Sons and Daughters of the Incarcerated is part of an extended project to utilize the perspective of children affected by the criminal justice system to study and report on the problem of mass-incarceration and present specific insights towards its eradication. 

Mass-incarceration and racial-injustice are complex systems; driven by perception, narrative, and deep historical, cultural, individual, and economic motivations. The study of complex systems like these is dominated by sciences such as economics. But data-centered solutions are insufficient. Artists have a unique literacy in the irrational and the complex: to us it is called narrative. Filmmaking could be seen as a rigorous process of inquiry, discovery, and iteration – a kind of creative hypothesis, experimentation, observation, and revision, which results in deep learning for the practitioner. Through this understanding, filmmakers have a unique role in the study of the perceptions of participants in complex, human-centered systems - like mass-incarceration - and potentially a position to help design humane interventions that can reshape those systems.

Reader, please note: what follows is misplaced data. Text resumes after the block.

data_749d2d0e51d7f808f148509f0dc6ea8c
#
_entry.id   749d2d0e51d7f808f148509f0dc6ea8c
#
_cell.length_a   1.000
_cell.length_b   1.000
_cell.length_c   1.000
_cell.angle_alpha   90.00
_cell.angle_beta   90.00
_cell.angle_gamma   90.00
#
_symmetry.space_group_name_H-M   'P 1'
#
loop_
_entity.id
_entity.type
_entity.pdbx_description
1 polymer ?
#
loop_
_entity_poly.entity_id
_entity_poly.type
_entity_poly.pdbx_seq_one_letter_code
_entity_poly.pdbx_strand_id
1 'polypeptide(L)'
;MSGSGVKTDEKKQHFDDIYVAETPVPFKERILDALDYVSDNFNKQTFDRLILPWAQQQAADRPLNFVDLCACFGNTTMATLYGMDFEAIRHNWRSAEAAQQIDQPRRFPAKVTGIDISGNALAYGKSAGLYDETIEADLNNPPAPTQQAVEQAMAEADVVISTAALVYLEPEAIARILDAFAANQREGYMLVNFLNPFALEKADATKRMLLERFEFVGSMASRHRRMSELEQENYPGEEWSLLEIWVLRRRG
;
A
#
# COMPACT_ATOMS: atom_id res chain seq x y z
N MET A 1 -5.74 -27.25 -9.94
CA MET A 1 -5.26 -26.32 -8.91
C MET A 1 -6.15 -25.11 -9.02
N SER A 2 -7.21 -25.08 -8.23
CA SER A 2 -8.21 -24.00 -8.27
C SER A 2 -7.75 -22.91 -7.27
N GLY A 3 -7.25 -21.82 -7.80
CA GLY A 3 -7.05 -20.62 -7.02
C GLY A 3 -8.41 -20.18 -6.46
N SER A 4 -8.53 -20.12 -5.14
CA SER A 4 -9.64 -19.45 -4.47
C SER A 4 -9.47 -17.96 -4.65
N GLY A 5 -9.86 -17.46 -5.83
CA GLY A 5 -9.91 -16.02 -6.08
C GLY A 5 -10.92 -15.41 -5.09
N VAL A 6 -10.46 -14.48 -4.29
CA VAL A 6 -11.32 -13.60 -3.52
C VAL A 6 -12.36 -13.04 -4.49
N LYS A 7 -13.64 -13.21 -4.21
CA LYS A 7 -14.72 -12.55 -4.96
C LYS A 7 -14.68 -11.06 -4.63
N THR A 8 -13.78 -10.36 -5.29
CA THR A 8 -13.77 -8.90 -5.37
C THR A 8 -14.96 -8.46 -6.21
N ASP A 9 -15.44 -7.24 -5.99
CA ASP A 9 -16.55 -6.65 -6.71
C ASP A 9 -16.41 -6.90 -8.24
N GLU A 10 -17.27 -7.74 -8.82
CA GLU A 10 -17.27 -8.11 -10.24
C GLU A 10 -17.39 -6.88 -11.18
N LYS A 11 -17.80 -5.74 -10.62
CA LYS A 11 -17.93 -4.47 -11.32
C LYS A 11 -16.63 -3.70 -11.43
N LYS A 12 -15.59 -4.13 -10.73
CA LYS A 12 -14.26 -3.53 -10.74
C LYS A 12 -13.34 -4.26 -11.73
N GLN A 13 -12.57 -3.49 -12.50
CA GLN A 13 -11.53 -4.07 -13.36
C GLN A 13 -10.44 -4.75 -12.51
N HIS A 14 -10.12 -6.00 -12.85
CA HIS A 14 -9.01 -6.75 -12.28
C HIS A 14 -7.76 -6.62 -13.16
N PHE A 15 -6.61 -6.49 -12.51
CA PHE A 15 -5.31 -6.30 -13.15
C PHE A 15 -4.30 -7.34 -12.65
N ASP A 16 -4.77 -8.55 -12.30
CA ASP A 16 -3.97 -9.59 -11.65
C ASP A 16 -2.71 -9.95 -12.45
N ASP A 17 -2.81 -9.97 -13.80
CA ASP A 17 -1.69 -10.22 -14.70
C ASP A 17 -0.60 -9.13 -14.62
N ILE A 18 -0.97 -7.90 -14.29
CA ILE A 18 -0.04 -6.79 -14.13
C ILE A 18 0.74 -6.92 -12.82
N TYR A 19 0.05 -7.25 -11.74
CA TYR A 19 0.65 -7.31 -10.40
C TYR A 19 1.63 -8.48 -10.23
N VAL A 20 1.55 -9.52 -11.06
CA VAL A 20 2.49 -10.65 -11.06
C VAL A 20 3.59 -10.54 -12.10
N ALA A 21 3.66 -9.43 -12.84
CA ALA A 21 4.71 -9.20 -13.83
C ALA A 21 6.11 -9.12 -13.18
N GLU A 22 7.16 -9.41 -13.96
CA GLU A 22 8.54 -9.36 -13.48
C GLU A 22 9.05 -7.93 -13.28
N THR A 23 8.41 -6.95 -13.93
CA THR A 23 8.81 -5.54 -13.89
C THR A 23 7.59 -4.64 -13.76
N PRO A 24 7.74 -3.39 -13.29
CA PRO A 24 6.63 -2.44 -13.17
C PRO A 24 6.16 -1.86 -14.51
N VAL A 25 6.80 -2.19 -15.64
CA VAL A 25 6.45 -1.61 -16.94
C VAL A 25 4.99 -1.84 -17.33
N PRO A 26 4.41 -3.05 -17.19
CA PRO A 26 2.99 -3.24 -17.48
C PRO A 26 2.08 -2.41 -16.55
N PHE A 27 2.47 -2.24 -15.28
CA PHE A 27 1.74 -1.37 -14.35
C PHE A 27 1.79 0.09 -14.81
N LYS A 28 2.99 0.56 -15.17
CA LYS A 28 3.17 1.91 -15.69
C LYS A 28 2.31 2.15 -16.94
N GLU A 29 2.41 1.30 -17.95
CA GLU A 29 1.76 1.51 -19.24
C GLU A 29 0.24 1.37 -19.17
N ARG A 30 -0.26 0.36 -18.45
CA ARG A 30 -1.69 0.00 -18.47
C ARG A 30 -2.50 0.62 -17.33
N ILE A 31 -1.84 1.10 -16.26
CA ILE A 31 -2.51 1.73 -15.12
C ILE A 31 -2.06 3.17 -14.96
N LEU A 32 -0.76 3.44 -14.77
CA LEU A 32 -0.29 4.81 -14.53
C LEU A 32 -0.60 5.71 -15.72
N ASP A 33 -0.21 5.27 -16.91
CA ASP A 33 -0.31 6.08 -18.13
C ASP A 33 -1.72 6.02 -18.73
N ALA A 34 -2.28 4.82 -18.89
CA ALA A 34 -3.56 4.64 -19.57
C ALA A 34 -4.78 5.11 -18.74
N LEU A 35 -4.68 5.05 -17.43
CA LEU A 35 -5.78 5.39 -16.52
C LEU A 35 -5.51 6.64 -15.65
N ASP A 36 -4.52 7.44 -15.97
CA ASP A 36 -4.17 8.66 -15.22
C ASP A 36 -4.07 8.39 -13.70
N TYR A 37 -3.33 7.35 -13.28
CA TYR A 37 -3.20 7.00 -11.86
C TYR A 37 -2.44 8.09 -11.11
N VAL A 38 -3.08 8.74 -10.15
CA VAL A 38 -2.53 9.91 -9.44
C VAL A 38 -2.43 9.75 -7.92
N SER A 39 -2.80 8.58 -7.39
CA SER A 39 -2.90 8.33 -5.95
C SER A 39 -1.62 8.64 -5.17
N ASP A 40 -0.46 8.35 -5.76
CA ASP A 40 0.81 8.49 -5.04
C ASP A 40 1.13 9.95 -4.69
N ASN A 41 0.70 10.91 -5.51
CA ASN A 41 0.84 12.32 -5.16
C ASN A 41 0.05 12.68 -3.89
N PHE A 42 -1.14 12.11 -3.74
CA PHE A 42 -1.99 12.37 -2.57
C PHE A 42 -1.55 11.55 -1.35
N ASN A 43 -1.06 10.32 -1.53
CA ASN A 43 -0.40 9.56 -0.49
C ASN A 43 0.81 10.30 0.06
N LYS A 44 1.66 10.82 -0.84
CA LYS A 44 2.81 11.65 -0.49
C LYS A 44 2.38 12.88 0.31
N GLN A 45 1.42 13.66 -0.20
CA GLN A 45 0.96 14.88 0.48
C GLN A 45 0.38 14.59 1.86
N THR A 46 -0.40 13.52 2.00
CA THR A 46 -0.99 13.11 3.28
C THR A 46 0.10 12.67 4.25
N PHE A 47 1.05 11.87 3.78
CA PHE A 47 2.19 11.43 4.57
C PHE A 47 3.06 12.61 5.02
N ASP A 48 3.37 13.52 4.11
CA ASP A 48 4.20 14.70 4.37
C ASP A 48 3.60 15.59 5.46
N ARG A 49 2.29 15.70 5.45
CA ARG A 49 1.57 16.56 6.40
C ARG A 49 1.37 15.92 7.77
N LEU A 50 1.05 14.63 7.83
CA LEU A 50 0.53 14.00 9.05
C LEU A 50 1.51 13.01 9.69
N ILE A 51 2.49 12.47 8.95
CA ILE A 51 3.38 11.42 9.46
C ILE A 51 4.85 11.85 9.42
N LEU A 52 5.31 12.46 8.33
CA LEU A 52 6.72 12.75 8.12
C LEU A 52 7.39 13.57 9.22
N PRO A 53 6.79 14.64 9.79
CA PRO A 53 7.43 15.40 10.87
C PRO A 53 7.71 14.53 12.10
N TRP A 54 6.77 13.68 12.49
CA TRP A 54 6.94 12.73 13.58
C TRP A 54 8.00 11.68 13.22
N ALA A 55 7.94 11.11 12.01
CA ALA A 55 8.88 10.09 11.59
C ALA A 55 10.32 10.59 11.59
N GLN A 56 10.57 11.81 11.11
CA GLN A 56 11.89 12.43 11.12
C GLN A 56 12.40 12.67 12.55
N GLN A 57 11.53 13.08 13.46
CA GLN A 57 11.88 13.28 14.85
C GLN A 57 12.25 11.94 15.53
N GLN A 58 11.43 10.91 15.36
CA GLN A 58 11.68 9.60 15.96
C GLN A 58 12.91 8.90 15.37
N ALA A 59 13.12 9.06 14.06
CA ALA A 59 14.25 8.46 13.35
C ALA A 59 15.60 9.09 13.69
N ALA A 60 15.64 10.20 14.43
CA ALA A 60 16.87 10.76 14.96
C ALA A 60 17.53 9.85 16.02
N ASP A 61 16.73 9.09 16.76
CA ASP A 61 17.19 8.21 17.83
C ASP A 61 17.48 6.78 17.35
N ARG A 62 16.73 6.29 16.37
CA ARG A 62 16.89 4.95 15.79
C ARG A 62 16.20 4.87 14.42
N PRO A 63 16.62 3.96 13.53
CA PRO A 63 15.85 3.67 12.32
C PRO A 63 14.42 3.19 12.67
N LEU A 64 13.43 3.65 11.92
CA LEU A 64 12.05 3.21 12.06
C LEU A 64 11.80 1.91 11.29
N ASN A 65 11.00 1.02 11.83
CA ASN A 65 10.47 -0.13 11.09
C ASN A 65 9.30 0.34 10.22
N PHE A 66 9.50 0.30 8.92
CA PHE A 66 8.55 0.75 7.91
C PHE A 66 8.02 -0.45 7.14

Congruent to the development of a traditional, narratively distilled film which will follow traditional distribution and impact paths, we will continue to add layers of feedback by turning the camera around and giving the role of inquirer to the children, conducting interviews with those involved in the film process contextually and behind the scenes in order to explore the effects of the film itself as an intervention. This supplementary footage will be developed into an interactive, digital space as an extension of the film process, available to be used by those with a vested interest in resolving the crisis of mass-incarceration.